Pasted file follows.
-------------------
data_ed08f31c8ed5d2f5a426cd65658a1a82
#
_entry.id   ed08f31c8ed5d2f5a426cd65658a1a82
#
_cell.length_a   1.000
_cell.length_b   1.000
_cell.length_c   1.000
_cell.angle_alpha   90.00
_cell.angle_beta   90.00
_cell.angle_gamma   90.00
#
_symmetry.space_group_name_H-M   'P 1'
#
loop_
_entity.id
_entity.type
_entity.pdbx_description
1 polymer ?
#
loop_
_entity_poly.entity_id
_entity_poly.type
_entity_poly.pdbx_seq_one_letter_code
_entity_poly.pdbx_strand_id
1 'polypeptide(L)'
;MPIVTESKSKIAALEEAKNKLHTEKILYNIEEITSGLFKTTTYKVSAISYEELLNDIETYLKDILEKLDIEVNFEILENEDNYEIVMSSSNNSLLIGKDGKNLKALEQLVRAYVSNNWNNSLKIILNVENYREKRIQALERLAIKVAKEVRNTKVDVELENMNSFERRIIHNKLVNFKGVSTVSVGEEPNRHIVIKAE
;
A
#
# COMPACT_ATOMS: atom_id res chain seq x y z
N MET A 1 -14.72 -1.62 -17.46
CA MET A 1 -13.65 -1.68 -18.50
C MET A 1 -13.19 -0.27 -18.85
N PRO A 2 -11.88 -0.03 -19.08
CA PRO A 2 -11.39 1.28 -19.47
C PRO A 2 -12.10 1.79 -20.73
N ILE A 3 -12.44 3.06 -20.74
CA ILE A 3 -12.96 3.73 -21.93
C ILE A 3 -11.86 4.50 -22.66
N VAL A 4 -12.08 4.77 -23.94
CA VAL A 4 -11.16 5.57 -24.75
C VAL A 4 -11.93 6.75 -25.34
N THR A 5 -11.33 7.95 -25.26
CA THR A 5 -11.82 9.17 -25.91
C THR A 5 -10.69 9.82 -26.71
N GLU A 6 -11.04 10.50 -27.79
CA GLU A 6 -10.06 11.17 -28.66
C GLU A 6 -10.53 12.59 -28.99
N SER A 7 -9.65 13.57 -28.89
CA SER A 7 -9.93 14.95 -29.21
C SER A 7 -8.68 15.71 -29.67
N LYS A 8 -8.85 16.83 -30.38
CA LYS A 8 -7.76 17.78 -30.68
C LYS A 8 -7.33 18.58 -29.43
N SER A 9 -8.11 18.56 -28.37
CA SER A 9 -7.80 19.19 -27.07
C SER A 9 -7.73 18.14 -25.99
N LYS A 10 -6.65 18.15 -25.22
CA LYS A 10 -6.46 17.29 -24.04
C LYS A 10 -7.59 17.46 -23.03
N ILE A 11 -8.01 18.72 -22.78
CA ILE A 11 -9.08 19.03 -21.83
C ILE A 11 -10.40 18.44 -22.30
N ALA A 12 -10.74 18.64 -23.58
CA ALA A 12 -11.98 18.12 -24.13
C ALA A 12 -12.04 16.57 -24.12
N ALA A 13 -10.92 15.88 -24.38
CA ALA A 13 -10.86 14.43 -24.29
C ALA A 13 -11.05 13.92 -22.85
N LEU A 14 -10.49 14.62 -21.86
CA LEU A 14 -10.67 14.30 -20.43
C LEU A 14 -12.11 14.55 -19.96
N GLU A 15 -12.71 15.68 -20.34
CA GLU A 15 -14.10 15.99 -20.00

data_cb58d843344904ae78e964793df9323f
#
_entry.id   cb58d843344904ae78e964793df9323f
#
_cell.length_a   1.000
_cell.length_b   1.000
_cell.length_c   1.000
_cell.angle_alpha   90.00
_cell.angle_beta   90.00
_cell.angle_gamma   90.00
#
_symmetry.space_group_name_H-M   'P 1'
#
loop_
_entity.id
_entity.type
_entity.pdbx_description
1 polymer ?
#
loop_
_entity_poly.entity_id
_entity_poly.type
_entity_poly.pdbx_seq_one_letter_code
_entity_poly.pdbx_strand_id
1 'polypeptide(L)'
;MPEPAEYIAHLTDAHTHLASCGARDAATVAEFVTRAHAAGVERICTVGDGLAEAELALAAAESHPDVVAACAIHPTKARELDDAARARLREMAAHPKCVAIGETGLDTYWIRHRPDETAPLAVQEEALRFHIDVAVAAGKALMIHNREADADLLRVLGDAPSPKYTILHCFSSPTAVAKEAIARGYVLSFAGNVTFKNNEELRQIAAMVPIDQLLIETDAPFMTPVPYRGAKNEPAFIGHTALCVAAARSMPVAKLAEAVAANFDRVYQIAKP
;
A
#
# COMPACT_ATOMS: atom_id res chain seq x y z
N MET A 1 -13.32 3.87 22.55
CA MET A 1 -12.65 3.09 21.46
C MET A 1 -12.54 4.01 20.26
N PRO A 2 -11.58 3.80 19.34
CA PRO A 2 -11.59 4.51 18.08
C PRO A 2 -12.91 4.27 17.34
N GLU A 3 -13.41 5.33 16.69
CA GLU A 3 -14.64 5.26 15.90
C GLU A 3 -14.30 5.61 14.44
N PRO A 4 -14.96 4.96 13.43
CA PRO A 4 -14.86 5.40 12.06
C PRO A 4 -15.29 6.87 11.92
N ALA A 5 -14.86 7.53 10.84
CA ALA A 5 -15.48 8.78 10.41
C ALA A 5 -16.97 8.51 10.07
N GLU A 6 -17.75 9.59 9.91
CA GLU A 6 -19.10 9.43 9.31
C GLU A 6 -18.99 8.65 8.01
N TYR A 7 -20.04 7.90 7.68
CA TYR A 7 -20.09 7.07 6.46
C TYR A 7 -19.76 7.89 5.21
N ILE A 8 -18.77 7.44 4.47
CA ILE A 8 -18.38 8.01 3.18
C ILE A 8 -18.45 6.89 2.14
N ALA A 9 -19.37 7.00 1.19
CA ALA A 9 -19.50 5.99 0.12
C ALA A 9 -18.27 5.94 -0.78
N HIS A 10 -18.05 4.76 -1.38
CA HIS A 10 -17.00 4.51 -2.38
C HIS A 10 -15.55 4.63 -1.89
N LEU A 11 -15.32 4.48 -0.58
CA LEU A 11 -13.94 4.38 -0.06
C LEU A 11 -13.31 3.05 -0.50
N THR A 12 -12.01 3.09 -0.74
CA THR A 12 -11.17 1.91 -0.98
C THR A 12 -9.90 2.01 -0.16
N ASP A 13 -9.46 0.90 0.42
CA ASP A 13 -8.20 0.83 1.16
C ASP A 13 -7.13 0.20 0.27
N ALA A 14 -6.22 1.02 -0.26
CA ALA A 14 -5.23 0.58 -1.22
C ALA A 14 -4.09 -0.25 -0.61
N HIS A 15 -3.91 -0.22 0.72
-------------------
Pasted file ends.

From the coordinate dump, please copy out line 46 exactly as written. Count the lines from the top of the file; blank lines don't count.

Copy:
N GLU A 6 -11.04 10.50 -27.79